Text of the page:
Although it's pretty blatantly obvious when you think about it, I hadn't truly internalized the depth to which the United States sexualizes bodies from an incredibly young age. Like, why? Stop doing that, pervy grease-ball United States. Stop it. It's unnecessary. And it leads to all sorts of problems and abuse and shame and then everybody acts all surprised when actually, the root of the problem has been right in front of our noses since the days we were born.
Since nudity is not a big deal in Iceland, and really it's just about keeping public pools clean enough to use, bodies are not overtly sexualized here. That has been refreshing for me, and very body positive. Sex is actually kind of an interesting topic here; sometimes it's casual and sometimes it's extremely exclusive. Starting a family at a relatively young age is pretty commonplace, and the entire structure of the way this country is run centers on access to childcare and work day/school day flexibility to make sure the kids are picked up on time. Family is important here; everyone is pretty much related anyway, so it's easy to see why that is!
4. Graduate school has been easier than high school and it's really weird.
Last time I was in graduate school, I worked incredibly hard and felt awful about myself. Currently in graduate school, the amount of effort necessary to get by is essentially zero, and I feel like a queen.
I like this, and I don't.
I like it because I'm in virtually no danger of burning out and have a solid support system here, but I don't like it because when things do not meet a certain threshold of challenge, I lose interest and fail to absorb or learn or excel.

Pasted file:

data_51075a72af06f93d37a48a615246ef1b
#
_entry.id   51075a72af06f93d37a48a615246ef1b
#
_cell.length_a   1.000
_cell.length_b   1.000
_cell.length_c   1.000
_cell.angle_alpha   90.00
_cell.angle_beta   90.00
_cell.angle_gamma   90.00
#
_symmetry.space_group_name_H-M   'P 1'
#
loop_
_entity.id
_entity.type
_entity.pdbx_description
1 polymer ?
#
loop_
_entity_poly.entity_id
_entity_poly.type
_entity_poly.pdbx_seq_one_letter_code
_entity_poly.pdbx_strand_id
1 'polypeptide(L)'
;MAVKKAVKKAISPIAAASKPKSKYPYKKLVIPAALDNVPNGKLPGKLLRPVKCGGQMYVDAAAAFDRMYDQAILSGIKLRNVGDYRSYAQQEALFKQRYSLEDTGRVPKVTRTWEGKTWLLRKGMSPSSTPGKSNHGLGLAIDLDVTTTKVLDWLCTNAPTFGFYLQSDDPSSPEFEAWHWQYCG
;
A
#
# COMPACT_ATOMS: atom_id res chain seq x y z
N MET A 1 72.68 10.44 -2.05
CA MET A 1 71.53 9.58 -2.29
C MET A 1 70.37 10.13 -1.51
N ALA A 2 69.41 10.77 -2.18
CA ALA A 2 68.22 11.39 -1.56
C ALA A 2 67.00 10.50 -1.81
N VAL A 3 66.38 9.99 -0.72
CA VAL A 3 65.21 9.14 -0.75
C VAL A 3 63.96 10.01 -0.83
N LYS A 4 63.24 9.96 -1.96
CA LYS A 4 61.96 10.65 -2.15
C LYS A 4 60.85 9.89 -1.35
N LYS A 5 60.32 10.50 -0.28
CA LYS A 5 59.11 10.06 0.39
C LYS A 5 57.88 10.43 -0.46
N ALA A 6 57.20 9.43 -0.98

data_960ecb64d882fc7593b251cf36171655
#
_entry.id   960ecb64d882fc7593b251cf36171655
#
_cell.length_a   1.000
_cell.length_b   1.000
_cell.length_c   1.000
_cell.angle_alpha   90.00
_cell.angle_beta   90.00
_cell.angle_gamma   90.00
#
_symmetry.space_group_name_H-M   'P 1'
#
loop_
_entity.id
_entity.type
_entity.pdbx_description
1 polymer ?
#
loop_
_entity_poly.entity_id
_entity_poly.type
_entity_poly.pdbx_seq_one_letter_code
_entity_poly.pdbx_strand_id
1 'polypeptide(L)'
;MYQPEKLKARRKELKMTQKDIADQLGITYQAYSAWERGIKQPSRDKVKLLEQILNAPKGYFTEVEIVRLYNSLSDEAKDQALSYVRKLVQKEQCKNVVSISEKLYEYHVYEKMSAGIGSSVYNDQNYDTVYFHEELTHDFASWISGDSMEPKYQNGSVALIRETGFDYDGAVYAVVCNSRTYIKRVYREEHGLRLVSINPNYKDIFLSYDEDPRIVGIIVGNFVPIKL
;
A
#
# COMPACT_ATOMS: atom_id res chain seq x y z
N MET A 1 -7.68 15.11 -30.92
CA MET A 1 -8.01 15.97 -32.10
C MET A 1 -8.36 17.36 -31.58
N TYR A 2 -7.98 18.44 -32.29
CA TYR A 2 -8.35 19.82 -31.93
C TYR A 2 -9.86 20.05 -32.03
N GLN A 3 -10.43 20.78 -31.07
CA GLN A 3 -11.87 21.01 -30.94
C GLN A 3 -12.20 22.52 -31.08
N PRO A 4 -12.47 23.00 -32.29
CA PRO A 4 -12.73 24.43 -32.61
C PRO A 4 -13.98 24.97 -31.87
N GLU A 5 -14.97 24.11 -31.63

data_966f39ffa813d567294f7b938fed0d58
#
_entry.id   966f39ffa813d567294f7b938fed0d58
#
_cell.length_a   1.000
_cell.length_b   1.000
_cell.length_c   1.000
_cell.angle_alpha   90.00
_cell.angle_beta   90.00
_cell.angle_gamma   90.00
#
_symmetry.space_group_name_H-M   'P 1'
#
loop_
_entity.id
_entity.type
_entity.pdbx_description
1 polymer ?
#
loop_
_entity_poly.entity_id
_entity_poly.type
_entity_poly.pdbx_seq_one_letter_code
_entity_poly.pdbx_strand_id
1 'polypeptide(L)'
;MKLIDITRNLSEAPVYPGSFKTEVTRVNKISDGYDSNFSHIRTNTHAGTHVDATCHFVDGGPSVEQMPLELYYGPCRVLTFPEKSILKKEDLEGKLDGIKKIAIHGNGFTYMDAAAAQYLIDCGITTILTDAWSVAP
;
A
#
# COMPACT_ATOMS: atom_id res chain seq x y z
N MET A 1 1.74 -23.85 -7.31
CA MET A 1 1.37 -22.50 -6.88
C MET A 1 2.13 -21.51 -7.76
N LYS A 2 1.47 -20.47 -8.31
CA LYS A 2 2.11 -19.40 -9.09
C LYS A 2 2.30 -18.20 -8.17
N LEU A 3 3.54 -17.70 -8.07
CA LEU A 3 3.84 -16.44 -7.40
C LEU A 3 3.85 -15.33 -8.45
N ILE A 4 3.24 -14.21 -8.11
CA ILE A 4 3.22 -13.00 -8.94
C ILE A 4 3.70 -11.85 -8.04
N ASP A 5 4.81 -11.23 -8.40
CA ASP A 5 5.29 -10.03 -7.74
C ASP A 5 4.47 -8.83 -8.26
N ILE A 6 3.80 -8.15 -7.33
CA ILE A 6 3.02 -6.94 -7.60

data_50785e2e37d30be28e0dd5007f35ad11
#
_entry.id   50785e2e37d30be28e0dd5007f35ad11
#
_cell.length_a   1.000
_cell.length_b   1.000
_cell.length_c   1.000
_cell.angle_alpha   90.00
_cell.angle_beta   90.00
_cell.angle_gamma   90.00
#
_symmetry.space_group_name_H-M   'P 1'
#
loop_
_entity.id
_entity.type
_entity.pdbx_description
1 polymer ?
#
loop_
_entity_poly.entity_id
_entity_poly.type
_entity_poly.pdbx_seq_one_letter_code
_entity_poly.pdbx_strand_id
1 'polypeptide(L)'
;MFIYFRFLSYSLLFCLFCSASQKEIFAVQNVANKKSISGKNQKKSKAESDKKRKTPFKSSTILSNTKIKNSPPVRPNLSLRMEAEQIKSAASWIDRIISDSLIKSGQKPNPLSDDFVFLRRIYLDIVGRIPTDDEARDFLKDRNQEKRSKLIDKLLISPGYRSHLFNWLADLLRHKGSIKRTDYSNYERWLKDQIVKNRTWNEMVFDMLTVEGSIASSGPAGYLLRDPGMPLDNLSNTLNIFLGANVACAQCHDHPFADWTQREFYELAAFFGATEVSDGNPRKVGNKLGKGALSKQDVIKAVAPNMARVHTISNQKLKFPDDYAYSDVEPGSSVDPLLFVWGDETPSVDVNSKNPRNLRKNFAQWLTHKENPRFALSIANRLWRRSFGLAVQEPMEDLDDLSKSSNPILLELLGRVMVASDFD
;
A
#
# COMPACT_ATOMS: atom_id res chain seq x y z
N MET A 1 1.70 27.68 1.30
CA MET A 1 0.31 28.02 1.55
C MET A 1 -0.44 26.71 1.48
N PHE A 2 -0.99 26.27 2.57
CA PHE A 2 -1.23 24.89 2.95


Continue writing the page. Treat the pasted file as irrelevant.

Luckily, this is graduate school, not high school. I have the opportunity to take charge of at least half of my degree, the half that involves my research project. In this half, I can truly grow and learn and self-lead.
See, I like it when I can see growth, and I can. So I'm holding on to that for now, and working on accepting the fact that this is what a non-hostile work environment, more or less, looks like. Note that I am not meaning to confuse a non-hostile work environment with administrative competency, but that, as they say, is a horse of a different color.
There is enormous room for improvement anywhere, but I think I can figure out how to come out on top here. And that's incredible, for grad school.
5. The extraordinary has become my new ordinary, and I'm trying not to let it ruin me.
Yes, geothermal rivers in the middle of rolling basaltic hills are an hour's drive away. Yes, I can go glacier hiking if I want to. Yes, my everyday mountainous view from Reykjavík is spectacular. Yes, the northern lights here are tricolor undulations that will knock you straight to your knees.
This place is so full of natural wonders it's incredible that the entire island isn't a federally protected park.
I mean, besides the fact that we kind of need some of those natural wonders to heat our homes, but ya know. Take the good with the bad; the free heat with the sulphur smell and the impending threat of volcanic eruption and glacial flooding.
Reykjavík is one of my favorite places ever, but it tends to close in on a person. The darkness does, too, so I'm glad that we're nearing midnight-sun season! It's so important to get out of town as often as the opportunities arise, because once you do, you can find the most amazing things! I hope I never grow out of my sense of wonder, even if I've seen Gullfoss for the millionth time or the continental fissures and moss-covered lava fields for the zillionth.
I'm just going to let it amaze me every time. Even if there is a perfectly valid explanation for that volcanic crater being right there, or that hot spring. I still think it's the cat's pajamas and I always, always will.
So, come visit me. Visit me so that I can show you these things and experience them all over again. Visit me so that I can tell you about all of the strange things that come with living here; all the strange, wonderful, beautiful things. See it, feel it, taste it with me.